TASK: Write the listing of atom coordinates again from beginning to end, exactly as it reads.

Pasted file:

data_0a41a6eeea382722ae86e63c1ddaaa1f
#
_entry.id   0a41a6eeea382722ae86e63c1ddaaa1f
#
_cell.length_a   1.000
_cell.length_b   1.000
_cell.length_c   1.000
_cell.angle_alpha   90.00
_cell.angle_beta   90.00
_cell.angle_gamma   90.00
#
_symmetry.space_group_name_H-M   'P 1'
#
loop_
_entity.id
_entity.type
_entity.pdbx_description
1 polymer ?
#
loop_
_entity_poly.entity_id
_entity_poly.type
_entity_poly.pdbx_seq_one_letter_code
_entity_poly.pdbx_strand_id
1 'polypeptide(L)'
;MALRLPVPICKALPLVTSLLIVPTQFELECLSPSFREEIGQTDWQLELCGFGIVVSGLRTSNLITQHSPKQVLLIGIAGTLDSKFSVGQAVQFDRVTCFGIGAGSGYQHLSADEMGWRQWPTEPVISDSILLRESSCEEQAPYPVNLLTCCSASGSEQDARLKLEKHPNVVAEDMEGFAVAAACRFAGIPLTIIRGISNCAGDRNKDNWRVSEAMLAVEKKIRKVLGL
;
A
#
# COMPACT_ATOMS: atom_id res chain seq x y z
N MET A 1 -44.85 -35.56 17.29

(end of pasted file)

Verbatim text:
data_0a41a6eeea382722ae86e63c1ddaaa1f
#
_entry.id   0a41a6eeea382722ae86e63c1ddaaa1f
#
_cell.length_a   1.000
_cell.length_b   1.000
_cell.length_c   1.000
_cell.angle_alpha   90.00
_cell.angle_beta   90.00
_cell.angle_gamma   90.00
#
_symmetry.space_group_name_H-M   'P 1'
#
loop_
_entity.id
_entity.type
_entity.pdbx_description
1 polymer ?
#
loop_
_entity_poly.entity_id
_entity_poly.type
_entity_poly.pdbx_seq_one_letter_code
_entity_poly.pdbx_strand_id
1 'polypeptide(L)'
;MALRLPVPICKALPLVTSLLIVPTQFELECLSPSFREEIGQTDWQLELCGFGIVVSGLRTSNLITQHSPKQVLLIGIAGTLDSKFSVGQAVQFDRVTCFGIGAGSGYQHLSADEMGWRQWPTEPVISDSILLRESSCEEQAPYPVNLLTCCSASGSEQDARLKLEKHPNVVAEDMEGFAVAAACRFAGIPLTIIRGISNCAGDRNKDNWRVSEAMLAVEKKIRKVLGL
;
A
#
# COMPACT_ATOMS: atom_id res chain seq x y z
N MET A 1 -44.85 -35.56 17.29